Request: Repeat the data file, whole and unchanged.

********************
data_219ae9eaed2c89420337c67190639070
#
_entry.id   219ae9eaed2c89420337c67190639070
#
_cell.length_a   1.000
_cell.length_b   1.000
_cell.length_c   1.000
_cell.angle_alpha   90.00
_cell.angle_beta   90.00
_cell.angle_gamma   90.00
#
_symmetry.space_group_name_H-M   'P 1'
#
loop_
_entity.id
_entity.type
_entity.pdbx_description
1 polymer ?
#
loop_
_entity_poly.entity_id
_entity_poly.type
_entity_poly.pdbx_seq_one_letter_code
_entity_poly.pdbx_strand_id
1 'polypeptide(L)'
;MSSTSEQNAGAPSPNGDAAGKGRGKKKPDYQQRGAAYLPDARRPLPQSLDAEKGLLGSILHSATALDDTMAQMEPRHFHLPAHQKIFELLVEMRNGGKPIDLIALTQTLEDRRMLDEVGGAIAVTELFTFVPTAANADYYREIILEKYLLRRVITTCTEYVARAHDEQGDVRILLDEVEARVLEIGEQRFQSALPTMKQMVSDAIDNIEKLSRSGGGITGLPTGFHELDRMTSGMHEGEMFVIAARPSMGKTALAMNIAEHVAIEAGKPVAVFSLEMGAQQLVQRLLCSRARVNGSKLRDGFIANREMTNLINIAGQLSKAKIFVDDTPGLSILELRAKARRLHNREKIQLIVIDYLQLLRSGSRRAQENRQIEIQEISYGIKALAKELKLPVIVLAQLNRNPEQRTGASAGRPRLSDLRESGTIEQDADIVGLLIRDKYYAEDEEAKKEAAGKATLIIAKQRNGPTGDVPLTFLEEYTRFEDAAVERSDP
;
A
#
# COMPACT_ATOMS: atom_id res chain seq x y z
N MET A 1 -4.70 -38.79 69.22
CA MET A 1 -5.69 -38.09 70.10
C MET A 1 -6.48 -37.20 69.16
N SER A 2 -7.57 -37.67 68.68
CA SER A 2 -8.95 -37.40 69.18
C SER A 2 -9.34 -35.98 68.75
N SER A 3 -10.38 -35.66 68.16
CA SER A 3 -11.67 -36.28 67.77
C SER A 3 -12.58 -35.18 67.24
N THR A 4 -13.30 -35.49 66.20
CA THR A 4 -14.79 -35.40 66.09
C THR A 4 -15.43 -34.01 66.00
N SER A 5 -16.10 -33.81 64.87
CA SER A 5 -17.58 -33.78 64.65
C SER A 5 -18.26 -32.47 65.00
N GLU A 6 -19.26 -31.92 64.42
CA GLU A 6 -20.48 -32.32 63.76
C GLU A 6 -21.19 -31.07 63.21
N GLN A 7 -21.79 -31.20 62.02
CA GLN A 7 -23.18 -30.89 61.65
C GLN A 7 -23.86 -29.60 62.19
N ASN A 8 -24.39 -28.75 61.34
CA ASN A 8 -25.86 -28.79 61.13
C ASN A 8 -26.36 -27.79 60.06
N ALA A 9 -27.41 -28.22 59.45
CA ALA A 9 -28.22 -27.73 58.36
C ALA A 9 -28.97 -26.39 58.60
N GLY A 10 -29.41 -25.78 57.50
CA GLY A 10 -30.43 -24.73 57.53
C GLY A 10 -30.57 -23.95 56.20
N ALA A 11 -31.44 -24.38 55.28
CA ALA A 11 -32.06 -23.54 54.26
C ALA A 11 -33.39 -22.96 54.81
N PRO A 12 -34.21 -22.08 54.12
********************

data_219ae9eaed2c89420337c67190639070
#
_entry.id   219ae9eaed2c89420337c67190639070
#
_cell.length_a   1.000
_cell.length_b   1.000
_cell.length_c   1.000
_cell.angle_alpha   90.00
_cell.angle_beta   90.00
_cell.angle_gamma   90.00
#
_symmetry.space_group_name_H-M   'P 1'
#
loop_
_entity.id
_entity.type
_entity.pdbx_description
1 polymer ?
#
loop_
_entity_poly.entity_id
_entity_poly.type
_entity_poly.pdbx_seq_one_letter_code
_entity_poly.pdbx_strand_id
1 'polypeptide(L)'
;MSSTSEQNAGAPSPNGDAAGKGRGKKKPDYQQRGAAYLPDARRPLPQSLDAEKGLLGSILHSATALDDTMAQMEPRHFHLPAHQKIFELLVEMRNGGKPIDLIALTQTLEDRRMLDEVGGAIAVTELFTFVPTAANADYYREIILEKYLLRRVITTCTEYVARAHDEQGDVRILLDEVEARVLEIGEQRFQSALPTMKQMVSDAIDNIEKLSRSGGGITGLPTGFHELDRMTSGMHEGEMFVIAARPSMGKTALAMNIAEHVAIEAGKPVAVFSLEMGAQQLVQRLLCSRARVNGSKLRDGFIANREMTNLINIAGQLSKAKIFVDDTPGLSILELRAKARRLHNREKIQLIVIDYLQLLRSGSRRAQENRQIEIQEISYGIKALAKELKLPVIVLAQLNRNPEQRTGASAGRPRLSDLRESGTIEQDADIVGLLIRDKYYAEDEEAKKEAAGKATLIIAKQRNGPTGDVPLTFLEEYTRFEDAAVERSDP
;
A
#
# COMPACT_ATOMS: atom_id res chain seq x y z
N MET A 1 -4.70 -38.79 69.22
CA MET A 1 -5.69 -38.09 70.10
C MET A 1 -6.48 -37.20 69.16
N SER A 2 -7.57 -37.67 68.68
CA SER A 2 -8.95 -37.40 69.18
C SER A 2 -9.34 -35.98 68.75
N SER A 3 -10.38 -35.66 68.16
CA SER A 3 -11.67 -36.28 67.77
C SER A 3 -12.58 -35.18 67.24
N THR A 4 -13.30 -35.49 66.20
CA THR A 4 -14.79 -35.40 66.09
C THR A 4 -15.43 -34.01 66.00
N SER A 5 -16.10 -33.81 64.87
CA SER A 5 -17.58 -33.78 64.65
C SER A 5 -18.26 -32.47 65.00
N GLU A 6 -19.26 -31.92 64.42
CA GLU A 6 -20.48 -32.32 63.76
C GLU A 6 -21.19 -31.07 63.21
N GLN A 7 -21.79 -31.20 62.02
CA GLN A 7 -23.18 -30.89 61.65
C GLN A 7 -23.86 -29.60 62.19
N ASN A 8 -24.39 -28.75 61.34
CA ASN A 8 -25.86 -28.79 61.13
C ASN A 8 -26.36 -27.79 60.06
N ALA A 9 -27.41 -28.22 59.45
CA ALA A 9 -28.22 -27.73 58.36
C ALA A 9 -28.97 -26.39 58.60
N GLY A 10 -29.41 -25.78 57.50
CA GLY A 10 -30.43 -24.73 57.53
C GLY A 10 -30.57 -23.95 56.20
N ALA A 11 -31.44 -24.38 55.28
CA ALA A 11 -32.06 -23.54 54.26
C ALA A 11 -33.39 -22.96 54.81
N PRO A 12 -34.21 -22.08 54.12